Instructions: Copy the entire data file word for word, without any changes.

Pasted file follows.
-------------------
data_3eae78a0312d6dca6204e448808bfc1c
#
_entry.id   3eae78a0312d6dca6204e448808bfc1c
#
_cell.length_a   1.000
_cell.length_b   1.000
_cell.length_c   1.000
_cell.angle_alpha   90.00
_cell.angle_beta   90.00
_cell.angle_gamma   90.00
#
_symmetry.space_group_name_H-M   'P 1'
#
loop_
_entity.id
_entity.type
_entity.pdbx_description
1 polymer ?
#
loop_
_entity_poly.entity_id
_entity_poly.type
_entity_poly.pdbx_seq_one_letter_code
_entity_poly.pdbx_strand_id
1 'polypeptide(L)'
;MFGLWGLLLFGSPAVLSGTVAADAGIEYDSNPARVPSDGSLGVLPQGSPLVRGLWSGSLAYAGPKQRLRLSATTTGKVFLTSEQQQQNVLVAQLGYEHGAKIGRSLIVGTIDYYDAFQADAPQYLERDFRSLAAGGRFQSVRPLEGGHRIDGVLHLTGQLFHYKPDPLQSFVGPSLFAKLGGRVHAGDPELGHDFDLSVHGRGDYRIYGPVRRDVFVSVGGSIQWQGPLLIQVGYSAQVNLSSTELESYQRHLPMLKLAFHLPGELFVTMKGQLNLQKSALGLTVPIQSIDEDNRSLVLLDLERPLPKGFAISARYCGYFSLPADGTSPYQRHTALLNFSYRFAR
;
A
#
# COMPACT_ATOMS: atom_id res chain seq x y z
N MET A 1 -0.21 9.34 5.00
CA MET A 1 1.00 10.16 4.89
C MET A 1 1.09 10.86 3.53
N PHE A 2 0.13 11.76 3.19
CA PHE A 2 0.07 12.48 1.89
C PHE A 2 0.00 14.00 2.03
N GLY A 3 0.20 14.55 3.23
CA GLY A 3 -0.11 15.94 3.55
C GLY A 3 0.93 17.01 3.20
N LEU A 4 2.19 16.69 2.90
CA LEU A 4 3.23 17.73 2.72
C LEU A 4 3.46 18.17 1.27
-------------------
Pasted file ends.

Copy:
data_3eae78a0312d6dca6204e448808bfc1c
#
_entry.id   3eae78a0312d6dca6204e448808bfc1c
#
_cell.length_a   1.000
_cell.length_b   1.000
_cell.length_c   1.000
_cell.angle_alpha   90.00
_cell.angle_beta   90.00
_cell.angle_gamma   90.00
#
_symmetry.space_group_name_H-M   'P 1'
#
loop_
_entity.id
_entity.type
_entity.pdbx_description
1 polymer ?
#
loop_
_entity_poly.entity_id
_entity_poly.type
_entity_poly.pdbx_seq_one_letter_code
_entity_poly.pdbx_strand_id
1 'polypeptide(L)'
;MFGLWGLLLFGSPAVLSGTVAADAGIEYDSNPARVPSDGSLGVLPQGSPLVRGLWSGSLAYAGPKQRLRLSATTTGKVFLTSEQQQQNVLVAQLGYEHGAKIGRSLIVGTIDYYDAFQADAPQYLERDFRSLAAGGRFQSVRPLEGGHRIDGVLHLTGQLFHYKPDPLQSFVGPSLFAKLGGRVHAGDPELGHDFDLSVHGRGDYRIYGPVRRDVFVSVGGSIQWQGPLLIQVGYSAQVNLSSTELESYQRHLPMLKLAFHLPGELFVTMKGQLNLQKSALGLTVPIQSIDEDNRSLVLLDLERPLPKGFAISARYCGYFSLPADGTSPYQRHTALLNFSYRFAR
;
A
#
# COMPACT_ATOMS: atom_id res chain seq x y z
N MET A 1 -0.21 9.34 5.00
CA MET A 1 1.00 10.16 4.89
C MET A 1 1.09 10.86 3.53
N PHE A 2 0.13 11.76 3.19
CA PHE A 2 0.07 12.48 1.89
C PHE A 2 0.00 14.00 2.03
N GLY A 3 0.20 14.55 3.23
CA GLY A 3 -0.11 15.94 3.55
C GLY A 3 0.93 17.01 3.20
N LEU A 4 2.19 16.69 2.90
CA LEU A 4 3.23 17.73 2.72
C LEU A 4 3.46 18.17 1.27